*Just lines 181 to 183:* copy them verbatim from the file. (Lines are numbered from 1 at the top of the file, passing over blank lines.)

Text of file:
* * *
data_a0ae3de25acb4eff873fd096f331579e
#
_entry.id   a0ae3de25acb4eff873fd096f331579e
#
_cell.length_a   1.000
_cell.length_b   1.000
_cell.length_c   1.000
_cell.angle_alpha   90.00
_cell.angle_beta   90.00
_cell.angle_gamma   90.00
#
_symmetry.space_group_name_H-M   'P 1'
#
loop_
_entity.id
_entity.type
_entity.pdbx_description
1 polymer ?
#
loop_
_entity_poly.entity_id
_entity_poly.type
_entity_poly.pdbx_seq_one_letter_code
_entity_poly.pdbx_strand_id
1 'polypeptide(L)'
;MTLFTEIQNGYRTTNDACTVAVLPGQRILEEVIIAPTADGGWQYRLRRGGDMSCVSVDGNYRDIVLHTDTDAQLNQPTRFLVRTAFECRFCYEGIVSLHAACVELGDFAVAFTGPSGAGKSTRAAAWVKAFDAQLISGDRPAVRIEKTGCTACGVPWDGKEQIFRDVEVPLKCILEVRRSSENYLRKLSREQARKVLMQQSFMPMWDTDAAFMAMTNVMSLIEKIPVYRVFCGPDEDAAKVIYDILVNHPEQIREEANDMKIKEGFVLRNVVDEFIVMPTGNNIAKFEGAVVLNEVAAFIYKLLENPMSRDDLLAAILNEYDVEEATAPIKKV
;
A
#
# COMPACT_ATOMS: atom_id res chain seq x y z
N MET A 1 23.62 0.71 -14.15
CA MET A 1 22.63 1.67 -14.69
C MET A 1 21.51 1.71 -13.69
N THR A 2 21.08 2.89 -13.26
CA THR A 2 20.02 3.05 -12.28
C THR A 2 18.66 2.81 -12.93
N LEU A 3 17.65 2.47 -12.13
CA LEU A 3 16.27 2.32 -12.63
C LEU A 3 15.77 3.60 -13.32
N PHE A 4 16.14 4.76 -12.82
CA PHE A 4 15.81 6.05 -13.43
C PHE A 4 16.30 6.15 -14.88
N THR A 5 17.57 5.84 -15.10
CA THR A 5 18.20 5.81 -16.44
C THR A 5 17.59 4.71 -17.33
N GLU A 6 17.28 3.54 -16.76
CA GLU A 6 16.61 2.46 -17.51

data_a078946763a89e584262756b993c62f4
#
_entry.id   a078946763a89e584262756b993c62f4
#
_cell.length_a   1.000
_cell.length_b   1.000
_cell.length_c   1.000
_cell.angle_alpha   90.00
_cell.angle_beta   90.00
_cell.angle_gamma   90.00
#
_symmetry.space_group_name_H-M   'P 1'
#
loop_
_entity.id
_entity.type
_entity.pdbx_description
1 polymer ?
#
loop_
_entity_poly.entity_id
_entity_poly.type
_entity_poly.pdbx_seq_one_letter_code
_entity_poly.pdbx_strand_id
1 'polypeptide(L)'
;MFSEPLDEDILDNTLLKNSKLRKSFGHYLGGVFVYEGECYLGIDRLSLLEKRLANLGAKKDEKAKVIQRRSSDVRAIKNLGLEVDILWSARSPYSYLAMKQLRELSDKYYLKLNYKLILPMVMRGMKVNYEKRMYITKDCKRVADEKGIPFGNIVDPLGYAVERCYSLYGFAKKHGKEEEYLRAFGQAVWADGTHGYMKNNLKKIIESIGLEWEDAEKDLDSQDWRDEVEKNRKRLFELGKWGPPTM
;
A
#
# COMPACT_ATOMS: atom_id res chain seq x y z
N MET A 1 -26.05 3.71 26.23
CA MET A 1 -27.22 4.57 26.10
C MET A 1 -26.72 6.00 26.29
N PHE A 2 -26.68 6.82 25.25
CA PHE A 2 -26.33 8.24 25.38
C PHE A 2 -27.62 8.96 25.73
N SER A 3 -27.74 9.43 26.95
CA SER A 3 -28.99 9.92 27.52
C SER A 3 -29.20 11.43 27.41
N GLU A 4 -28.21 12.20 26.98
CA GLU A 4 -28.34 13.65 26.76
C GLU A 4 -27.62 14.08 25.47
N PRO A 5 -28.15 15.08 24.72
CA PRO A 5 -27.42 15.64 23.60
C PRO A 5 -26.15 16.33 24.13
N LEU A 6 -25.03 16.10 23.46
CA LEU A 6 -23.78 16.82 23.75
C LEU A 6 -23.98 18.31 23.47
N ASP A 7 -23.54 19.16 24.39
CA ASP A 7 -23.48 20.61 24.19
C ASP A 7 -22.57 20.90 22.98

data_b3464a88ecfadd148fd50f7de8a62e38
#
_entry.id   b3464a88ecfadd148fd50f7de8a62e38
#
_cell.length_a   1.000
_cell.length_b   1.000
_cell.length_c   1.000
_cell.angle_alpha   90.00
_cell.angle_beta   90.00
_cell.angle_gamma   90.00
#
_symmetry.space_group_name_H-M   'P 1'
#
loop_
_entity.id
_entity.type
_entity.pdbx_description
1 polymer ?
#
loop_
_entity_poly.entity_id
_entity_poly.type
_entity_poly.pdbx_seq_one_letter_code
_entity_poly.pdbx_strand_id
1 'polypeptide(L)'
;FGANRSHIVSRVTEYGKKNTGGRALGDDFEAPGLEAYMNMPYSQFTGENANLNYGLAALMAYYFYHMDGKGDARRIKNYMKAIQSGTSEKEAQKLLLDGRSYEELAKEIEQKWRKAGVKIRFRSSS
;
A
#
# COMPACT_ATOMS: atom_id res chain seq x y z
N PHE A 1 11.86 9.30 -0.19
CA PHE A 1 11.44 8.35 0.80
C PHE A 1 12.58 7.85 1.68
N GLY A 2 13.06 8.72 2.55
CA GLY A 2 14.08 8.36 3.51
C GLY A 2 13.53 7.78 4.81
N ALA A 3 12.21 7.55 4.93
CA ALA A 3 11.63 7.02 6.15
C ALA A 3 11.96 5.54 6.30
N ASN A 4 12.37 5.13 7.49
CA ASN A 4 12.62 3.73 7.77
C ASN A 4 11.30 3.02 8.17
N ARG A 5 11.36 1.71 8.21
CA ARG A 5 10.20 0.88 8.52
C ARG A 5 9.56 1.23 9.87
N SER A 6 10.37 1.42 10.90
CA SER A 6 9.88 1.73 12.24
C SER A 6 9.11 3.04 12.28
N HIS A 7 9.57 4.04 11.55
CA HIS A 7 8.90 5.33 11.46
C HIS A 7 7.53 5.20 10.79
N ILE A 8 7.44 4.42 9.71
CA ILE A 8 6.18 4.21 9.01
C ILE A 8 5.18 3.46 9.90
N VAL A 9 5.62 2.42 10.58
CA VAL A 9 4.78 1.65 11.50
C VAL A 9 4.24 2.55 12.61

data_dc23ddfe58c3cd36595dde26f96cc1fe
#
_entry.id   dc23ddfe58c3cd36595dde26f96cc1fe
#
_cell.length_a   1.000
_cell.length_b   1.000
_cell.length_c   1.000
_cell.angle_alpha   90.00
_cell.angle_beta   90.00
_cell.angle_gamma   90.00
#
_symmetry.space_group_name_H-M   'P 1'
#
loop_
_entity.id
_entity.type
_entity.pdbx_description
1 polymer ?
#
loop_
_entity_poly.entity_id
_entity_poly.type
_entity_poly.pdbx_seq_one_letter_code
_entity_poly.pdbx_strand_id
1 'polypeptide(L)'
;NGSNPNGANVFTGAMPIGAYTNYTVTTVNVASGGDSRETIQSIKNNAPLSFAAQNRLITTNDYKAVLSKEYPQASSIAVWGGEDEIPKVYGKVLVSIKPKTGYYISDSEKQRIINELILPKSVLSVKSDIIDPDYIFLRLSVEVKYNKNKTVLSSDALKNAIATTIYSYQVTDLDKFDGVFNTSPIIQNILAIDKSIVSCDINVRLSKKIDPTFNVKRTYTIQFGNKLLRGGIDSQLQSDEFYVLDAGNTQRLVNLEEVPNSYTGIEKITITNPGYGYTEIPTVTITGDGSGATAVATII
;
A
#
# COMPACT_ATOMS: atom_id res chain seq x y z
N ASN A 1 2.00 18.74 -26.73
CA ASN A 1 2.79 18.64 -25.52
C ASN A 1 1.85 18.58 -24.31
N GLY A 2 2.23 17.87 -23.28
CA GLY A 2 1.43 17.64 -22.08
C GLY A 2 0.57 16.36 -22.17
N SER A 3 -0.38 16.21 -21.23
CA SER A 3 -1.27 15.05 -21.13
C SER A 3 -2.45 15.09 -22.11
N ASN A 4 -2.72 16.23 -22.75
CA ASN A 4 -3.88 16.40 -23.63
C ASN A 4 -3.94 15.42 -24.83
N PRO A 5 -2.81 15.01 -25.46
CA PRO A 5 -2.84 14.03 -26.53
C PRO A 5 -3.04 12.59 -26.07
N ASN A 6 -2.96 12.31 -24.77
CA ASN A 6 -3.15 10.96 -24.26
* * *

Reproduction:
;NGSNPNGANVFTGAMPIGAYTNYTVTTVNVASGGDSRETIQSIKNNAPLSFAAQNRLITTNDYKAVLSKEYPQASSIAVWGGEDEIPKVYGKVLVSIKPKTGYYISDSEKQRIINELILPKSVLSVKSDIIDPDYIFLRLSVEVKYNKNKTVLSSDALKNAIATTIYSYQVTDLDKFDGVFNTSPIIQNILAIDKSIVSCDINVRLSKKIDPTFNVKRTYTIQFGNKLLRGGIDSQLQSDEFYVLDAGNTQRLVNLEEVPNSYTGIEKITITNPGYGYTEIPTVTITGDGSGATAVATII
;
A